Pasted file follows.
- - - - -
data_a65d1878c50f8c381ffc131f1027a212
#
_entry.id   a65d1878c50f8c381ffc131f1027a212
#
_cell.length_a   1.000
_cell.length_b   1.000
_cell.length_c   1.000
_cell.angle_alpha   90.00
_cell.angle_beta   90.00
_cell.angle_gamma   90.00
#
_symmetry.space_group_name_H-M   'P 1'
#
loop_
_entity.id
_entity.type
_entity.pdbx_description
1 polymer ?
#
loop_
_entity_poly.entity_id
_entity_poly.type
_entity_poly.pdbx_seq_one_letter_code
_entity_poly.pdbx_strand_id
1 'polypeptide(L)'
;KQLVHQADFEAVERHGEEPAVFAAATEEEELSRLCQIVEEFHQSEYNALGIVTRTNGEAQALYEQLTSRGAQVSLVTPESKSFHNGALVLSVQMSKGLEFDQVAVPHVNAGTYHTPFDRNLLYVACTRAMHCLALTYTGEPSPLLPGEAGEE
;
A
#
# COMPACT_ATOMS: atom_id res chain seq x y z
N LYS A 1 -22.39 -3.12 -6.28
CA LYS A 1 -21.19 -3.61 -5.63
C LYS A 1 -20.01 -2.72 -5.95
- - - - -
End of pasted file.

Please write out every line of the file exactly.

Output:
data_a65d1878c50f8c381ffc131f1027a212
#
_entry.id   a65d1878c50f8c381ffc131f1027a212
#
_cell.length_a   1.000
_cell.length_b   1.000
_cell.length_c   1.000
_cell.angle_alpha   90.00
_cell.angle_beta   90.00
_cell.angle_gamma   90.00
#
_symmetry.space_group_name_H-M   'P 1'
#
loop_
_entity.id
_entity.type
_entity.pdbx_description
1 polymer ?
#
loop_
_entity_poly.entity_id
_entity_poly.type
_entity_poly.pdbx_seq_one_letter_code
_entity_poly.pdbx_strand_id
1 'polypeptide(L)'
;KQLVHQADFEAVERHGEEPAVFAAATEEEELSRLCQIVEEFHQSEYNALGIVTRTNGEAQALYEQLTSRGAQVSLVTPESKSFHNGALVLSVQMSKGLEFDQVAVPHVNAGTYHTPFDRNLLYVACTRAMHCLALTYTGEPSPLLPGEAGEE
;
A
#
# COMPACT_ATOMS: atom_id res chain seq x y z
N LYS A 1 -22.39 -3.12 -6.28
CA LYS A 1 -21.19 -3.61 -5.63
C LYS A 1 -20.01 -2.72 -5.95